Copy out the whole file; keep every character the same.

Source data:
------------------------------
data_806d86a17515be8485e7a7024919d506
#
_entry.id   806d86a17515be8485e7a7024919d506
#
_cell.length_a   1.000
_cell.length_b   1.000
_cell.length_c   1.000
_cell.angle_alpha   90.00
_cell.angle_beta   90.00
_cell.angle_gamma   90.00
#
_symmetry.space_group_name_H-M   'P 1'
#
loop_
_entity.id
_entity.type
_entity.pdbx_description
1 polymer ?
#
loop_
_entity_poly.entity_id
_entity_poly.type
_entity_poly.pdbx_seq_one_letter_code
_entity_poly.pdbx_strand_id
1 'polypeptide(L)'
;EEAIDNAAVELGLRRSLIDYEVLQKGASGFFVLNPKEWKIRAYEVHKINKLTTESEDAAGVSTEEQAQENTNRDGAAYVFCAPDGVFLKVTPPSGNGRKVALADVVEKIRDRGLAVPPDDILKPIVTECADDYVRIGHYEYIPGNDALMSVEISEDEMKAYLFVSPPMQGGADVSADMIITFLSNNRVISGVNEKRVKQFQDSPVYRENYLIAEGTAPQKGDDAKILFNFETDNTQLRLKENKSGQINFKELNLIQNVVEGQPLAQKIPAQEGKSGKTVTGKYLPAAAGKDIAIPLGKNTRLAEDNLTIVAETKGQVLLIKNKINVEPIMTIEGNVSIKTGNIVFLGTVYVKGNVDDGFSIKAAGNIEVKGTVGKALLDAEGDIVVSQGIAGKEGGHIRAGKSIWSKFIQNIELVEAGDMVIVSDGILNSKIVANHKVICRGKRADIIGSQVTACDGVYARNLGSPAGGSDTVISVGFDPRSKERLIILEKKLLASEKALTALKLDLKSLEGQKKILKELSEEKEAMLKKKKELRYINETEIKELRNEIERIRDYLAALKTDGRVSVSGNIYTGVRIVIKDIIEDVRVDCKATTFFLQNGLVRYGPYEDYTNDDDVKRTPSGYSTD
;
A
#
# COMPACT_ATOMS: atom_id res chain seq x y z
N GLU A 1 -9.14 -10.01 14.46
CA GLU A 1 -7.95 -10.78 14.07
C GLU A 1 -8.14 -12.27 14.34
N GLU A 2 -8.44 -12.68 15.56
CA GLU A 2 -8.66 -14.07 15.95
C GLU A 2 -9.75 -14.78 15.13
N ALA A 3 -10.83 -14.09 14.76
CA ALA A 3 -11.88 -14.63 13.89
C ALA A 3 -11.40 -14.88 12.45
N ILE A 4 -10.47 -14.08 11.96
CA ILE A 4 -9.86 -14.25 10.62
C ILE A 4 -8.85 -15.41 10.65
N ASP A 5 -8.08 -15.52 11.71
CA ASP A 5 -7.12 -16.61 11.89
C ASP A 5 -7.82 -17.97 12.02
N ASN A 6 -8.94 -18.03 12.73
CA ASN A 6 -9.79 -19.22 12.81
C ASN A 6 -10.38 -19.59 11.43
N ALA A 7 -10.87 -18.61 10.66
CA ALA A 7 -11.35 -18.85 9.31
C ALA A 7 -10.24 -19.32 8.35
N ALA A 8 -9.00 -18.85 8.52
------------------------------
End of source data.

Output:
data_806d86a17515be8485e7a7024919d506
#
_entry.id   806d86a17515be8485e7a7024919d506
#
_cell.length_a   1.000
_cell.length_b   1.000
_cell.length_c   1.000
_cell.angle_alpha   90.00
_cell.angle_beta   90.00
_cell.angle_gamma   90.00
#
_symmetry.space_group_name_H-M   'P 1'
#
loop_
_entity.id
_entity.type
_entity.pdbx_description
1 polymer ?
#
loop_
_entity_poly.entity_id
_entity_poly.type
_entity_poly.pdbx_seq_one_letter_code
_entity_poly.pdbx_strand_id
1 'polypeptide(L)'
;EEAIDNAAVELGLRRSLIDYEVLQKGASGFFVLNPKEWKIRAYEVHKINKLTTESEDAAGVSTEEQAQENTNRDGAAYVFCAPDGVFLKVTPPSGNGRKVALADVVEKIRDRGLAVPPDDILKPIVTECADDYVRIGHYEYIPGNDALMSVEISEDEMKAYLFVSPPMQGGADVSADMIITFLSNNRVISGVNEKRVKQFQDSPVYRENYLIAEGTAPQKGDDAKILFNFETDNTQLRLKENKSGQINFKELNLIQNVVEGQPLAQKIPAQEGKSGKTVTGKYLPAAAGKDIAIPLGKNTRLAEDNLTIVAETKGQVLLIKNKINVEPIMTIEGNVSIKTGNIVFLGTVYVKGNVDDGFSIKAAGNIEVKGTVGKALLDAEGDIVVSQGIAGKEGGHIRAGKSIWSKFIQNIELVEAGDMVIVSDGILNSKIVANHKVICRGKRADIIGSQVTACDGVYARNLGSPAGGSDTVISVGFDPRSKERLIILEKKLLASEKALTALKLDLKSLEGQKKILKELSEEKEAMLKKKKELRYINETEIKELRNEIERIRDYLAALKTDGRVSVSGNIYTGVRIVIKDIIEDVRVDCKATTFFLQNGLVRYGPYEDYTNDDDVKRTPSGYSTD
;
A
#
# COMPACT_ATOMS: atom_id res chain seq x y z
N GLU A 1 -9.14 -10.01 14.46
CA GLU A 1 -7.95 -10.78 14.07
C GLU A 1 -8.14 -12.27 14.34
N GLU A 2 -8.44 -12.68 15.56
CA GLU A 2 -8.66 -14.07 15.95
C GLU A 2 -9.75 -14.78 15.13
N ALA A 3 -10.83 -14.09 14.76
CA ALA A 3 -11.88 -14.63 13.89
C ALA A 3 -11.40 -14.88 12.45
N ILE A 4 -10.47 -14.08 11.96
CA ILE A 4 -9.86 -14.25 10.62
C ILE A 4 -8.85 -15.41 10.65
N ASP A 5 -8.08 -15.52 11.71
CA ASP A 5 -7.12 -16.61 11.89
C ASP A 5 -7.82 -17.97 12.02
N ASN A 6 -8.94 -18.03 12.73
CA ASN A 6 -9.79 -19.22 12.81
C ASN A 6 -10.38 -19.59 11.43
N ALA A 7 -10.87 -18.61 10.66
CA ALA A 7 -11.35 -18.85 9.31
C ALA A 7 -10.24 -19.32 8.35
N ALA A 8 -9.00 -18.85 8.52